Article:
The program offers matching funds, and support varies for each region. Interior culls are eligible for $200 deer, while on the Coast, the rate is $300 per deer.

Interior deer are less expensive to cull because winters are cold in the Interior, there is less food available and deer are more willing to come to baits.

Cranbrook was the first city in the province to conduct a deer cull back in 2010.



Winter walloping

UPDATE: 7:06 p.m 

Metro Vancouver saw dozens of vehicle crashes and widespread transit delays Friday as the area was hit with its second snowfall of the week. 

Despite a forecast that called for the snow to slow by Friday morning, it continued to fall into the evening. 

Temperatures hovered around 0 C throughout the Lower Mainland, causing icy roads in areas where snow has melted and refroze. 

Vehicle crashes have been reported on Highway 1, Highway 17, Highway 91 near the Alex Fraser bridge. 

- With files from CTV Vancouver


UPDATE: 8:50 a.m.

Snow in the Lower Mainland has forced school closures across Metro Vancouver.

The wintery wallop is also causing some flight cancellations at Vancouver airport.


ORIGINAL: 8 a.m.

The first flakes are falling in parts of the Lower Mainland and snow has already begun to blanket southern Vancouver Island, heralding the arrival of a winter storm forecasters expect to wallop the region over the coming days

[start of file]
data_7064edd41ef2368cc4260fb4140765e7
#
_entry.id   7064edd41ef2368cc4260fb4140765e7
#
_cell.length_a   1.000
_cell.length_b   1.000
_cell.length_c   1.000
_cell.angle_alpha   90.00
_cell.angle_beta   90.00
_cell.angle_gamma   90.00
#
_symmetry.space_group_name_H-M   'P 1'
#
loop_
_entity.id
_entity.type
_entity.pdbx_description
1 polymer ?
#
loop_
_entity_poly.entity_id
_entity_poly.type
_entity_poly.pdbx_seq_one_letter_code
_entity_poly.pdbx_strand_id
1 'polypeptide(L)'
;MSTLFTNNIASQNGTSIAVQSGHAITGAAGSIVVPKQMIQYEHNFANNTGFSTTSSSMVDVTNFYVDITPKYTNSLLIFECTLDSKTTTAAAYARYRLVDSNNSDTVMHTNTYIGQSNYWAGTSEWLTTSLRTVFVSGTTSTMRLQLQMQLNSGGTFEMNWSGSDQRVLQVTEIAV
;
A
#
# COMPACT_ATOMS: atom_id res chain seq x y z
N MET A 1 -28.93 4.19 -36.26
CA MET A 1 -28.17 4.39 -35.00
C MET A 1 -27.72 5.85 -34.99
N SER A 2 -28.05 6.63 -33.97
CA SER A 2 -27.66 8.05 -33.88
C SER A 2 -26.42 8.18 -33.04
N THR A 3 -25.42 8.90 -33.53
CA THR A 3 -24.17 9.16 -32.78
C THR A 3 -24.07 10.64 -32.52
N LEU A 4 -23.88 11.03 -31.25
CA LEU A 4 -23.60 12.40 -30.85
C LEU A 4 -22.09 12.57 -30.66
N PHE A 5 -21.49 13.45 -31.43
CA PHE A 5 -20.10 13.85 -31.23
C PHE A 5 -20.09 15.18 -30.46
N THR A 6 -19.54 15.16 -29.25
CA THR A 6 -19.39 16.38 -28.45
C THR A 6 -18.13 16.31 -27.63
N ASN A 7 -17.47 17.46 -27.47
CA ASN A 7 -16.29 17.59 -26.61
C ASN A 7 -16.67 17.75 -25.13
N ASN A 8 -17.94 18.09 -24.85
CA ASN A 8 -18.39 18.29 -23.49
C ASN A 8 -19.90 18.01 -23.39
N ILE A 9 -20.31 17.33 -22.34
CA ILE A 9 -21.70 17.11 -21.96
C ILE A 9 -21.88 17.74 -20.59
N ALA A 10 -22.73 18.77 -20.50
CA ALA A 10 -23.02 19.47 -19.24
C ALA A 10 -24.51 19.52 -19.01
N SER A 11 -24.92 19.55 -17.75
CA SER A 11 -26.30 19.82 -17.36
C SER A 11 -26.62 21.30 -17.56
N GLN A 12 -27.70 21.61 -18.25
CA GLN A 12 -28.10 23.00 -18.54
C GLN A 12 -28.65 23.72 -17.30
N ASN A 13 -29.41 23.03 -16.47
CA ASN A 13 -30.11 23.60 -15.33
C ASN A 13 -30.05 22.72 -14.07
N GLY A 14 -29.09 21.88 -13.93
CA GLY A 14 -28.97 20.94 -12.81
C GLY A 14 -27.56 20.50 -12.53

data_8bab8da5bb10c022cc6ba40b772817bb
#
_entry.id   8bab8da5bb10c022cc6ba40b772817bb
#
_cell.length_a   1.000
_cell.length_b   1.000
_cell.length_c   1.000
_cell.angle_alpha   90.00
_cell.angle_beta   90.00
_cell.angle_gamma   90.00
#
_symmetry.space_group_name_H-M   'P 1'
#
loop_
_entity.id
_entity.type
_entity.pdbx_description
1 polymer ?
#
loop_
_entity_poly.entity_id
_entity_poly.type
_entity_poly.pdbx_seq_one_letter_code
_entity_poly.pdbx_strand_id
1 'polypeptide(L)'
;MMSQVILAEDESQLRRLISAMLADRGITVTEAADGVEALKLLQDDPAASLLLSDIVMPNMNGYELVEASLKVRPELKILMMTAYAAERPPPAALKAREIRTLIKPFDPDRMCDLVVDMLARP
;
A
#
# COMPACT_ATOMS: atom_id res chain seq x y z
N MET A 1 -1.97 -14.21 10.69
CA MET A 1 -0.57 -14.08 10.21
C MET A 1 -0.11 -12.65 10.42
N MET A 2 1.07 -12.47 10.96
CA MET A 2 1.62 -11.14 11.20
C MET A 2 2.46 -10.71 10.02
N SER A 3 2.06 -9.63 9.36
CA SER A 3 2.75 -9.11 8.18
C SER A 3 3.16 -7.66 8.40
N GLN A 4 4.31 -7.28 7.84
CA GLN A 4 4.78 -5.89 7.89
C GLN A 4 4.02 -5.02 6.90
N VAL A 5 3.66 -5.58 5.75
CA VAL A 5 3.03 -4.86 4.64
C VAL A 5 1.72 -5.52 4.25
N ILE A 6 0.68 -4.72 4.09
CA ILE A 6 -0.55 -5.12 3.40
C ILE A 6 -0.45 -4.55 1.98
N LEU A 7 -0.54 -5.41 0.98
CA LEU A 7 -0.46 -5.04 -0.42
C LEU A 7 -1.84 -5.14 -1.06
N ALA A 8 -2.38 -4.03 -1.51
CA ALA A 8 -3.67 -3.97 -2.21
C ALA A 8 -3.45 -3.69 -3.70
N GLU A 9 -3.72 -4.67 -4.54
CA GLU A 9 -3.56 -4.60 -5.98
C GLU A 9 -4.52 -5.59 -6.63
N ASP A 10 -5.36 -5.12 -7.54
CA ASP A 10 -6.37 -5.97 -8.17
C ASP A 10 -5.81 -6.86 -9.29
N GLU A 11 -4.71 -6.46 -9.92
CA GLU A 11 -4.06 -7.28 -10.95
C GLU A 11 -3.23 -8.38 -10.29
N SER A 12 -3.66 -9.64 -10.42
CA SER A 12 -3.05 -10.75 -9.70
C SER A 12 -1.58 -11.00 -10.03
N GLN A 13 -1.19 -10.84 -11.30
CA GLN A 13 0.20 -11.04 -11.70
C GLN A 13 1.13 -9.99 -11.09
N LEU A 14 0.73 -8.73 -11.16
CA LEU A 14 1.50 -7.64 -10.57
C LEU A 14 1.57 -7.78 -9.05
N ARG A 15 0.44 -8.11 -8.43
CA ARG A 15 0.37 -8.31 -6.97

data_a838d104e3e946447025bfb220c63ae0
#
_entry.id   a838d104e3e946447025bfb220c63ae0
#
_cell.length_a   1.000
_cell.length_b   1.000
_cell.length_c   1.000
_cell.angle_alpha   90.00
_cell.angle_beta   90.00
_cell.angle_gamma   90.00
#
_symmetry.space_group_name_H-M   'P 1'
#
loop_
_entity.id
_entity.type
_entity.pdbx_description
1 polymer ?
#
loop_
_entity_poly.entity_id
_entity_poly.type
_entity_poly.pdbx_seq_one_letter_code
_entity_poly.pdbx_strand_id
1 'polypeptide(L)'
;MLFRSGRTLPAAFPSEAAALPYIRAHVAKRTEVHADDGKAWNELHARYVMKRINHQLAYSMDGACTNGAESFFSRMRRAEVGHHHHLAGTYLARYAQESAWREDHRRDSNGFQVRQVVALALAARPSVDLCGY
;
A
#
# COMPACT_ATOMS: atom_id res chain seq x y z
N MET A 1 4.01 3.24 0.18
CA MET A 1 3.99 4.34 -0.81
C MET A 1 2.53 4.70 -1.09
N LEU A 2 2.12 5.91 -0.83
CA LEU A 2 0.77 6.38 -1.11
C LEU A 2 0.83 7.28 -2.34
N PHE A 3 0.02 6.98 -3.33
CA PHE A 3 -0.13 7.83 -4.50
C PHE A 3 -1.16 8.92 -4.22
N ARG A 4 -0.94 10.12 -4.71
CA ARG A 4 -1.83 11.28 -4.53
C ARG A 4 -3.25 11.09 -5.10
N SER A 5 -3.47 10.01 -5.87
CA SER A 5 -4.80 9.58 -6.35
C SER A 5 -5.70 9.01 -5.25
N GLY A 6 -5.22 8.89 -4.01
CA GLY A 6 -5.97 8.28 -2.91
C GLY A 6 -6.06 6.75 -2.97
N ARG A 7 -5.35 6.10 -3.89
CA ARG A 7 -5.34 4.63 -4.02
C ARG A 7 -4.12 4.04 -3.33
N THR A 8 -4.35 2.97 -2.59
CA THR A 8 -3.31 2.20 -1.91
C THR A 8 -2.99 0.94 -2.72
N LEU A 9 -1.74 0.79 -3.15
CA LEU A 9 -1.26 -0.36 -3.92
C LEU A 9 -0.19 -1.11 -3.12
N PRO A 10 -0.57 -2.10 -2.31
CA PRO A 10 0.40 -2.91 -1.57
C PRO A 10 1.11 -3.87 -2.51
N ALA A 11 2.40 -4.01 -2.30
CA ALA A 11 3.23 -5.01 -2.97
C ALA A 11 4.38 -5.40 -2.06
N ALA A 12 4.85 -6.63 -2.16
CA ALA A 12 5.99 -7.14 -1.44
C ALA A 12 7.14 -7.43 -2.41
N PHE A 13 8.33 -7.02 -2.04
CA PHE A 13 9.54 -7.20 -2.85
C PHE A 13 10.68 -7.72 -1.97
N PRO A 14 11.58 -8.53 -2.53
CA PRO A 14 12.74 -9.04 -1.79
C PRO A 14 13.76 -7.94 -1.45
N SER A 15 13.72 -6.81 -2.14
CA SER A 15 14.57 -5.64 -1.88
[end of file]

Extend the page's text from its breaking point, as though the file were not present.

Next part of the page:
Environment Canada is predicting between 10 and 25 centimetres of snow on B.C.'s south coast and the Island for today and into the weekend.

The weather agency is also calling for especially chilly temperatures along sections of the north and central coasts, with cold air and strong winds expected to make it feel like -20 C in the morning.

Between 10 and 20 centimetres of snow is forecast for Metro Vancouver, though only one centimetre fell overnight.

The provincial government says it may be forced to shut down two of the Lower Mainland's main bridges if workers are unable to prevent ice from forming on the structures' cables and falling on passing vehicles.

Monday saw dozens of vehicles damaged by so-called ice bombs, leading to 80 insurance claims, and prompting a pledge from the province to cover the deductible.



Adults, students scuffle

Police are investigating after two adults and a number of high school students got into a scuffle.